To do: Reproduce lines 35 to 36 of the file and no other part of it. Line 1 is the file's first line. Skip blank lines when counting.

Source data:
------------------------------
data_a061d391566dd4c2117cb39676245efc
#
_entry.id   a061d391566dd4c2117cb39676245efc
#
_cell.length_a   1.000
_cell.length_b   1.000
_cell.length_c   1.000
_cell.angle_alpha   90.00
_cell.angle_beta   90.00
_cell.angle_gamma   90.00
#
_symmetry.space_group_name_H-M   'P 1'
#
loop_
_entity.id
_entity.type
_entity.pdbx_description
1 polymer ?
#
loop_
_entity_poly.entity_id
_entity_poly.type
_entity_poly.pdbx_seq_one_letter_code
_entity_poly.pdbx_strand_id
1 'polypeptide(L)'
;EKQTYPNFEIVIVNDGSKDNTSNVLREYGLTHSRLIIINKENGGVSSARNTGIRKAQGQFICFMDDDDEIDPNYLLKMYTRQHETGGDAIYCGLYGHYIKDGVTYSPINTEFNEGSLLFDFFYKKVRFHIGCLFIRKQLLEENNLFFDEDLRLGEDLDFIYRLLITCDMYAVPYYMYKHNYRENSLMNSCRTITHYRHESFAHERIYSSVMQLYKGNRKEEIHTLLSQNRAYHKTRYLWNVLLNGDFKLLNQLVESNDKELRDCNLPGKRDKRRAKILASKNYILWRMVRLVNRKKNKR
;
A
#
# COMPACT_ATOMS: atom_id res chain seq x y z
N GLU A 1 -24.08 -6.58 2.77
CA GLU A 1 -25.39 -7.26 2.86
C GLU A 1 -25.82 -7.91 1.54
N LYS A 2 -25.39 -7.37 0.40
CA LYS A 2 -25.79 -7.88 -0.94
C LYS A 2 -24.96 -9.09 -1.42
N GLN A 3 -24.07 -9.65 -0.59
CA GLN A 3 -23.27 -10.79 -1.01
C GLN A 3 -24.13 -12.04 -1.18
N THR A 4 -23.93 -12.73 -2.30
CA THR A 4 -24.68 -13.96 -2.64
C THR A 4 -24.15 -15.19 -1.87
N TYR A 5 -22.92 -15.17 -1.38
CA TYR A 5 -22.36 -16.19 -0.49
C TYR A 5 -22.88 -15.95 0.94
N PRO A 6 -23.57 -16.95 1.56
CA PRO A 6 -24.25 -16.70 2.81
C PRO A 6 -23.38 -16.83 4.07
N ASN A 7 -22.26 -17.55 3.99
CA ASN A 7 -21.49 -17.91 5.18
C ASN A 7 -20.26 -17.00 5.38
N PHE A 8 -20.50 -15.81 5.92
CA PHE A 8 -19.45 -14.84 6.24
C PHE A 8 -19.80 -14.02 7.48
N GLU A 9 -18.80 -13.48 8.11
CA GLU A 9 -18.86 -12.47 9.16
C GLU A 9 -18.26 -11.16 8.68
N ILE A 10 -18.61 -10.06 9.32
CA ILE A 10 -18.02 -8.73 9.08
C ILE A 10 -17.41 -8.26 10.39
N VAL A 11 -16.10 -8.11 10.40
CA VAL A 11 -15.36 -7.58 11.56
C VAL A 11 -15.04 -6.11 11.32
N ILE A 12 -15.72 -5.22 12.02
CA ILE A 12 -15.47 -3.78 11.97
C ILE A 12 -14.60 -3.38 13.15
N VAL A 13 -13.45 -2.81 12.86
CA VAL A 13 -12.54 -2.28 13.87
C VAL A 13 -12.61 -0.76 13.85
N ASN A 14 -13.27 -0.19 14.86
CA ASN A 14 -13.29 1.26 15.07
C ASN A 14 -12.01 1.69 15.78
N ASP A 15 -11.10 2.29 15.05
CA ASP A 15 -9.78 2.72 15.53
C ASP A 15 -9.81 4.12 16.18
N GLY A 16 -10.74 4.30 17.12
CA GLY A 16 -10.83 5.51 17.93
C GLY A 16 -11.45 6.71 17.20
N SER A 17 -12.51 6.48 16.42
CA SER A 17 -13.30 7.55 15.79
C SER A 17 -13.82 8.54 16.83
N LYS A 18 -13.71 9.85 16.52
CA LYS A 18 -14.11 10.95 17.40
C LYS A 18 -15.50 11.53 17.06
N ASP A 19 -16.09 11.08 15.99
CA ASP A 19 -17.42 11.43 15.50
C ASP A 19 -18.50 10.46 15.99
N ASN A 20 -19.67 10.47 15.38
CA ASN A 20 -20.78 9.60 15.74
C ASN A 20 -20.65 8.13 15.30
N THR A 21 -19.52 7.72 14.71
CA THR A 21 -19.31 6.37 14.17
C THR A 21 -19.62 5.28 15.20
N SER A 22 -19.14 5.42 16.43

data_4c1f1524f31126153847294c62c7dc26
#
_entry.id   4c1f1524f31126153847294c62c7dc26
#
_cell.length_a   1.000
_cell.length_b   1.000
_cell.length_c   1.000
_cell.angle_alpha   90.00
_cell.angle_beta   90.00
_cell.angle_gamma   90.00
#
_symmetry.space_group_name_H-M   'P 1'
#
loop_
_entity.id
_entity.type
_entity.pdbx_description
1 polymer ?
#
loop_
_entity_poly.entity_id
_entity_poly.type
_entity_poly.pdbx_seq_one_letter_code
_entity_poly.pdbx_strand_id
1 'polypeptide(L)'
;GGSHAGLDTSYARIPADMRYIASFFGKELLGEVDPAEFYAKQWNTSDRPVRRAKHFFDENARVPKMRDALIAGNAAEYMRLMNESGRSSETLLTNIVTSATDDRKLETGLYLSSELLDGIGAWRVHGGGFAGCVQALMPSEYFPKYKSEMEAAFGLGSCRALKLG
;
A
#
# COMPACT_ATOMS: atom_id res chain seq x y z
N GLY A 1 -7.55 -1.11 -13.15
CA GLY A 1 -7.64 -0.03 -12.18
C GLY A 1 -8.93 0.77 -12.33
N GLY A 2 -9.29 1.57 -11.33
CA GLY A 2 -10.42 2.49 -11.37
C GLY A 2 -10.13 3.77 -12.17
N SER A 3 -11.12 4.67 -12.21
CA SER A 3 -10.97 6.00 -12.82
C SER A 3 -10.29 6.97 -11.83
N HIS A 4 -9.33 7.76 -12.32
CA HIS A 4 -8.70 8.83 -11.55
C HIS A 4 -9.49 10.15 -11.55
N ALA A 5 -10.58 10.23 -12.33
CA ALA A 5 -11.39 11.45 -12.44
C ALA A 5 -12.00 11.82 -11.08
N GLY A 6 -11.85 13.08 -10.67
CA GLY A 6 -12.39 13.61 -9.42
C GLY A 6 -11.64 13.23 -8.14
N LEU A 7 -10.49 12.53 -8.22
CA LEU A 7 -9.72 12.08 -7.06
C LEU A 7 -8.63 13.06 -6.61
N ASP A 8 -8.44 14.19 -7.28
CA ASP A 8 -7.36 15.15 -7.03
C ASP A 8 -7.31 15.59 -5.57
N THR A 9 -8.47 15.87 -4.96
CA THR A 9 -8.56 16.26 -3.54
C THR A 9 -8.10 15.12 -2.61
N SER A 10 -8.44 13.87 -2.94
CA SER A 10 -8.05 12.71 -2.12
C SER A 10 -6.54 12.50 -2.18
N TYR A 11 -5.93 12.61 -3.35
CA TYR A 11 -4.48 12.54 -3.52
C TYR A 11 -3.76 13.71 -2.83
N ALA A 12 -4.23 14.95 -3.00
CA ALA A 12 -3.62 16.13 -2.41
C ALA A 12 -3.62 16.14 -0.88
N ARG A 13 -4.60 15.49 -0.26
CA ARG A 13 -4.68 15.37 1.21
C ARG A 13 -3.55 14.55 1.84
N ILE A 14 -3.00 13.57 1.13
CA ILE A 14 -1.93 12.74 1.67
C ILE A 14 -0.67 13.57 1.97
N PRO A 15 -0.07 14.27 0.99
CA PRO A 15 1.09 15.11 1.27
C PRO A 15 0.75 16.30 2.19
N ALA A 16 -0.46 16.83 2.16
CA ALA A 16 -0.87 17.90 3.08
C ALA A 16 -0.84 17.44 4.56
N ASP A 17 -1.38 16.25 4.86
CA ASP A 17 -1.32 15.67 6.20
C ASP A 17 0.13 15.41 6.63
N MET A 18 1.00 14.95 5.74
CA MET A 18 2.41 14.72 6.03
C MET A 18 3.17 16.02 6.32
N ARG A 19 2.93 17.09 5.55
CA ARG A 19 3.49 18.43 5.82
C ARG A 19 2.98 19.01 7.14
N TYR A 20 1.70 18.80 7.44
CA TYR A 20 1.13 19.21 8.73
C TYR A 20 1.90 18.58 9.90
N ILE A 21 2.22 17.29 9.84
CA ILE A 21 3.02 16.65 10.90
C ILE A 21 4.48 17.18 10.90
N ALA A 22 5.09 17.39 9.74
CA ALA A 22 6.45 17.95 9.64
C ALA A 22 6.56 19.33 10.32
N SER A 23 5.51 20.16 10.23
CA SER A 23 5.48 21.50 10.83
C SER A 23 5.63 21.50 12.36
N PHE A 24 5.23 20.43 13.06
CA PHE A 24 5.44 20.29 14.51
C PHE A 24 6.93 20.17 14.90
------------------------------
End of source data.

CA LYS A 2 -25.79 -7.88 -0.94
C LYS A 2 -24.96 -9.09 -1.42